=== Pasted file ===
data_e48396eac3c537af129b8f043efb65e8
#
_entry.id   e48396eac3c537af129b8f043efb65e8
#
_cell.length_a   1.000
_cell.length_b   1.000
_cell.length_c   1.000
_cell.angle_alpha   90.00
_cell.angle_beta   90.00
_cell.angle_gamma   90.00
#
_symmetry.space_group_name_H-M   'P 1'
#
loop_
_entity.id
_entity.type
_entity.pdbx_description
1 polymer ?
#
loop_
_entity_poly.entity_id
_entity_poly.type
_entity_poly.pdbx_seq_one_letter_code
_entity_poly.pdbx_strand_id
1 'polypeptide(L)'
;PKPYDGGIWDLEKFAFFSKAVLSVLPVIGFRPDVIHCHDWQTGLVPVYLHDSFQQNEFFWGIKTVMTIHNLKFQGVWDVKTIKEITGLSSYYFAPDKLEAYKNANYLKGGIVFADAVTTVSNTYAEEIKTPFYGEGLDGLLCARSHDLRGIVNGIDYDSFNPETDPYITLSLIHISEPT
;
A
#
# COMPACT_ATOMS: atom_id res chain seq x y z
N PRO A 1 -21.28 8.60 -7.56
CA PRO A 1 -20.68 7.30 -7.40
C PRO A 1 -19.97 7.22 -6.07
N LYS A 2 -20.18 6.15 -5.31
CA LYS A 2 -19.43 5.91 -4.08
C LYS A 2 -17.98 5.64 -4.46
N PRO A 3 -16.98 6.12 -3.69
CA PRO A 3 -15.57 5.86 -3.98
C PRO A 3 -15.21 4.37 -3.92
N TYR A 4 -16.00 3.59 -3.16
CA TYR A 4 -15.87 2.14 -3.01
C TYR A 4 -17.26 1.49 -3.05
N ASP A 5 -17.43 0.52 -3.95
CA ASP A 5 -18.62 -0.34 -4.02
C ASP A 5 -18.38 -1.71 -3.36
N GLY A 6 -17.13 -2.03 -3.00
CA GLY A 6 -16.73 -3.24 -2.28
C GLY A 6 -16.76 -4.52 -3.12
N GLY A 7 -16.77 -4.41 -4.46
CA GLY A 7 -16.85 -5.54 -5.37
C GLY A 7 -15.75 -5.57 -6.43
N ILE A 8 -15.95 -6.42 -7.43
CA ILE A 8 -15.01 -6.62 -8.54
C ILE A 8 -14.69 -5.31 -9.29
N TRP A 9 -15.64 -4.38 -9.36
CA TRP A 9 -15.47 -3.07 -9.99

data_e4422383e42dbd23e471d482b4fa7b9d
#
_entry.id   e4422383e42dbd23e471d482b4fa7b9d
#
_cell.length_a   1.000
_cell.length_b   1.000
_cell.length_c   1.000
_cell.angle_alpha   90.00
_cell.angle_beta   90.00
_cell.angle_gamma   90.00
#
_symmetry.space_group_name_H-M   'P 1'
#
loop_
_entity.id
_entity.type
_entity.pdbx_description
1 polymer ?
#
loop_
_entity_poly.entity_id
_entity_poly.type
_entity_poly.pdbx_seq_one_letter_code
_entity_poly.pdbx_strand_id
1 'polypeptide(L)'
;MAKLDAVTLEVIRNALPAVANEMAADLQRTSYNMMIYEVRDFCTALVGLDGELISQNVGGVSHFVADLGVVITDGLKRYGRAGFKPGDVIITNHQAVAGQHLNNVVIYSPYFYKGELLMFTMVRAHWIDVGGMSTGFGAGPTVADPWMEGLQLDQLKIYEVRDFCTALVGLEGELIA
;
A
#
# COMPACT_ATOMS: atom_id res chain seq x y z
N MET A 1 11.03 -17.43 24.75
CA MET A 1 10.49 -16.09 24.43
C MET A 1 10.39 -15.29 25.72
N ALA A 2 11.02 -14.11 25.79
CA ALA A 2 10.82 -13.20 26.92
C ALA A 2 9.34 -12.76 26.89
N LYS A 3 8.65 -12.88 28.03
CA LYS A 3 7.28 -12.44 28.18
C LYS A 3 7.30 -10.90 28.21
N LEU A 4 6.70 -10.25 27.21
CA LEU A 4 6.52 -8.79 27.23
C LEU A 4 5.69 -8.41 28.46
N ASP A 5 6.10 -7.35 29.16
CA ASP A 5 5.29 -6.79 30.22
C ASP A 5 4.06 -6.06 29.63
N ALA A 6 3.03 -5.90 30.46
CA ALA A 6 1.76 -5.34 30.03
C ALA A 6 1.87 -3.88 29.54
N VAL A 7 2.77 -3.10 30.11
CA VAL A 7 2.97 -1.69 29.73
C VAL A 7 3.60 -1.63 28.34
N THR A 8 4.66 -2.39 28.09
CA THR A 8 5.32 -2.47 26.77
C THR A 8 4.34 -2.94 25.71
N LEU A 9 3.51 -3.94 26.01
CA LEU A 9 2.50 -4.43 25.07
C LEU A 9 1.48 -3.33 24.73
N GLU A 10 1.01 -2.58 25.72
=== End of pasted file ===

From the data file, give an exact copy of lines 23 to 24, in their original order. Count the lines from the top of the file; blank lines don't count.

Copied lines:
_entity_poly.pdbx_seq_one_letter_code
_entity_poly.pdbx_strand_id